New microchips are a “tool for secret agents”.

A new type of microchip developed at Caltech will allow devices such as smartphones or handheld scanners to easily scan and ‘see’ in inside objects using terahertz waves. The tiny chips (pictured above next to a penny) can be manufactured "Using the same low-cost, integrated-circuit technology that’s used to make the microchips found in our cell phones and notepads today", according to the team.

Caltech describe the development like something from a spy novel, but the technology could soon feature in smartphones as well:

A secret agent is racing against time. He knows a bomb is nearby. He rounds a corner, spots a pile of suspicious boxes in the alleyway, and pulls out his cell phone. As he scans it over the packages, their contents appear onscreen. In the nick of time, his handy smartphone application reveals an explosive device, and the agent saves the day. 

In the example pictured below, the scanner is able to identify a bullet and a knife blade hidden inside a toy.



Research into terahertz scanners has accelerated in the last few years, as researchers look to tap into the potential to be able to generate X-Ray like images without emitting harmful radiation, and capable of being used in small handheld devices. So far terahertz scanners have been mostly large, bulky devices, or smaller devices have been too expensive to mass produce. Caltech won’t reveal the cost of the new chips but it’s likely to be only a few dollars each once mass production begins, as it uses an existing technology:

To finally realize the promise of terahertz waves, Hajimiri and Sengupta used complementary metal-oxide semiconductor, or CMOS, technology, which is commonly used to make the microchips in everyday electronic devices, to design silicon chips with fully integrated functionalities and that operate at terahertz frequencies—but fit on a fingertip.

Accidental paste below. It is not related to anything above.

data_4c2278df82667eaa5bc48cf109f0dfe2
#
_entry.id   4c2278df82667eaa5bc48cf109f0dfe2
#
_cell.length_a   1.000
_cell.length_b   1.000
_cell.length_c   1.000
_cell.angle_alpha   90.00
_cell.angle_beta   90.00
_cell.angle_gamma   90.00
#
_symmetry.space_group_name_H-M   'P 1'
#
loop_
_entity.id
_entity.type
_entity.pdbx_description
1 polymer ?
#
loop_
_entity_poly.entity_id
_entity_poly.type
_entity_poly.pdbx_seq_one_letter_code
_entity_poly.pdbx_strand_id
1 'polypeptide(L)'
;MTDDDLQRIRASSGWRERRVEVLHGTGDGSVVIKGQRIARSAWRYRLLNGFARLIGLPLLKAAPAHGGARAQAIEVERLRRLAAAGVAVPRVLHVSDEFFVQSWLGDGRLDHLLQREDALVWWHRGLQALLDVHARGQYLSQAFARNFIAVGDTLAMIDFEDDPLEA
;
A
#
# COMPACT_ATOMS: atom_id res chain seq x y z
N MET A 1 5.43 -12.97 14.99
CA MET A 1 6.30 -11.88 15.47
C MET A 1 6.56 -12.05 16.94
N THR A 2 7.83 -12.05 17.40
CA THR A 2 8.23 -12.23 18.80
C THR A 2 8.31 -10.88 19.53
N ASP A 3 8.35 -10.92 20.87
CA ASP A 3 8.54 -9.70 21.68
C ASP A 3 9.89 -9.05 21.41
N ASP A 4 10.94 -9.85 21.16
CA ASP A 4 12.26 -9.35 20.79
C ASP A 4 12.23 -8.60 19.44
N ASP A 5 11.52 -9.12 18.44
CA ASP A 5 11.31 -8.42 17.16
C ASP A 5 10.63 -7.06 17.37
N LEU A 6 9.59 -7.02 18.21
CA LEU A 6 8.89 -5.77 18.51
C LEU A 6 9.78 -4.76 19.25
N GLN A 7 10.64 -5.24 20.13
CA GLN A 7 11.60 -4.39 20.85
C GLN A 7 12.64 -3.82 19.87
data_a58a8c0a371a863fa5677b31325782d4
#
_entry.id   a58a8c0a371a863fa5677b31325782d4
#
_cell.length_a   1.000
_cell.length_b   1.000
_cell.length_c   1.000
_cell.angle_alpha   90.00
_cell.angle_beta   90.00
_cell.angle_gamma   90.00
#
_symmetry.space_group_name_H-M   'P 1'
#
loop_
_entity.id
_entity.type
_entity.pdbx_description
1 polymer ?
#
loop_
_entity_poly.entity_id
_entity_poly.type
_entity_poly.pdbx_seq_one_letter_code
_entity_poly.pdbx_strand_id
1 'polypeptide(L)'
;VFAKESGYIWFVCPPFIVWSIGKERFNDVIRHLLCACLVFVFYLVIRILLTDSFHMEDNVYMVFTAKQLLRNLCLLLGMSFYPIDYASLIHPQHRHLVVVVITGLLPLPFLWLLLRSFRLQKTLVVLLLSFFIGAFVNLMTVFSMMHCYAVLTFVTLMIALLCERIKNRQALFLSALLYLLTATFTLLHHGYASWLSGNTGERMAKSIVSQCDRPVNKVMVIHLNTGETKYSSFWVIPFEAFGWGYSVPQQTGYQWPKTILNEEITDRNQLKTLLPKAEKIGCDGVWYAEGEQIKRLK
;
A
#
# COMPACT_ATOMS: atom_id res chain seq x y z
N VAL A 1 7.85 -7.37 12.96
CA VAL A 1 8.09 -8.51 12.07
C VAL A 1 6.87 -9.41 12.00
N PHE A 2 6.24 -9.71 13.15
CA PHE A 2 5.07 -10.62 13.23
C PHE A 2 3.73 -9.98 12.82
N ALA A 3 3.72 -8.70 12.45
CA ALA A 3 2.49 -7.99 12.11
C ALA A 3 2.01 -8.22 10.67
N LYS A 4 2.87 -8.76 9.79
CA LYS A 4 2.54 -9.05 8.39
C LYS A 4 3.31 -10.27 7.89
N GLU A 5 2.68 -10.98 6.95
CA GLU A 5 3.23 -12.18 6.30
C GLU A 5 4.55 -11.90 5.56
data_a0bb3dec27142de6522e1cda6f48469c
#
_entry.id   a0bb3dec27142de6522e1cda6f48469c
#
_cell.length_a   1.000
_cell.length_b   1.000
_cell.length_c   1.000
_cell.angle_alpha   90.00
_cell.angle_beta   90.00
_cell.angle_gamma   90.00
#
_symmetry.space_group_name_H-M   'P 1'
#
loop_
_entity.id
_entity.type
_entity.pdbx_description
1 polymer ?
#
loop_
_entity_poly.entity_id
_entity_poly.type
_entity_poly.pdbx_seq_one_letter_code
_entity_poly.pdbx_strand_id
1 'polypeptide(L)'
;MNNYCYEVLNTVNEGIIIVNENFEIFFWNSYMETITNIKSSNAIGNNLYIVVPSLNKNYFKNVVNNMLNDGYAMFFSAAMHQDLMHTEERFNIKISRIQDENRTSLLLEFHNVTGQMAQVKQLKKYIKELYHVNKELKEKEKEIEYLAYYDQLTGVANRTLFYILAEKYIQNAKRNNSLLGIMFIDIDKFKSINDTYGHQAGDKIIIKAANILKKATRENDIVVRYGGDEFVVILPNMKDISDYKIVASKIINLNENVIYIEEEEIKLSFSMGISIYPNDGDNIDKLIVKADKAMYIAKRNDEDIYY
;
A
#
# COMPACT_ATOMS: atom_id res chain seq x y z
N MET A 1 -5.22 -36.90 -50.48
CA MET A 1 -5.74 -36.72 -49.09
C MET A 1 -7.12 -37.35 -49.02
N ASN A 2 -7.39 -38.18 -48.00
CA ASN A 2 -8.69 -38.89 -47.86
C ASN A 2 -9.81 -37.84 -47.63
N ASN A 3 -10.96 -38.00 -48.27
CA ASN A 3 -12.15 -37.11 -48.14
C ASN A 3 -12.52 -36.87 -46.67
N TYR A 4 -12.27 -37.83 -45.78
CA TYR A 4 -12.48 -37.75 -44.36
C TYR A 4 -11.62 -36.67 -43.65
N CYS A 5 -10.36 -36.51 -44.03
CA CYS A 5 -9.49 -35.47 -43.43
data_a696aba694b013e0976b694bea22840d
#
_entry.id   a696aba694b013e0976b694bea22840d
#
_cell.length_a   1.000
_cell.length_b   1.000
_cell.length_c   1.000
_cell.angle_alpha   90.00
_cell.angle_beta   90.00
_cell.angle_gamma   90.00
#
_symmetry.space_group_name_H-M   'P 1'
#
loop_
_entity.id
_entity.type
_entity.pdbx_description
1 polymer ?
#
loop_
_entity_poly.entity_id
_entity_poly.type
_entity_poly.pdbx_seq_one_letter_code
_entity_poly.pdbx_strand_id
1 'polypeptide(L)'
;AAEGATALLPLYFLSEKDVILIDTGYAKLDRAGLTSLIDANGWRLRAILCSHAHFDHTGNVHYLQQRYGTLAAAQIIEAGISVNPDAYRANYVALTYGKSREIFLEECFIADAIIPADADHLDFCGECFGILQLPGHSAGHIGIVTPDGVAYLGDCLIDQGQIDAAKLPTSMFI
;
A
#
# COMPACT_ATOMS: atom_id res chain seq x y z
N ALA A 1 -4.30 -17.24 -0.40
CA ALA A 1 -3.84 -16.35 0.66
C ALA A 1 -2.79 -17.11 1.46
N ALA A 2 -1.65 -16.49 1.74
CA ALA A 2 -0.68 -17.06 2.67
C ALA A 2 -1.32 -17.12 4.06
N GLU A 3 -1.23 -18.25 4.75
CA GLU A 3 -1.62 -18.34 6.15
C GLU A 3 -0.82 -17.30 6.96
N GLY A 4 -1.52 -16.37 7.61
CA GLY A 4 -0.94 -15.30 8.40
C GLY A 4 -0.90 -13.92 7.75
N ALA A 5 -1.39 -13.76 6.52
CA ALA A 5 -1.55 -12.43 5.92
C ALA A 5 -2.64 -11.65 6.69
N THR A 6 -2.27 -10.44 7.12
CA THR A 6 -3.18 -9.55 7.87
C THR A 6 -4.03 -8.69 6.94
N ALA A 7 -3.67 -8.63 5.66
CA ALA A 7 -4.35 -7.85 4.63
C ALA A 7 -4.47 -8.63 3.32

The new chips boast signals more than a thousand times stronger than existing approaches, and emanate terahertz signals that can be dynamically programmed to point in a specified direction, making them the world’s first integrated terahertz scanning arrays.

Terahertz devices are not just limited to just scanning to see inside objects, and have a range of other practical uses. For example the technology is already used to check the structure and purity of coats of paint on critical applications such airliners and space craft. Because the waves can penetrate packaging materials, they could be used by law enforcement agents to detect chemical fingerprints of pharmaceutical drugs, biological weapons, or illegal drugs or explosives.

The chips could also lead to noninvasive cancer diagnosis, wireless communication applications, or even touchless gaming.

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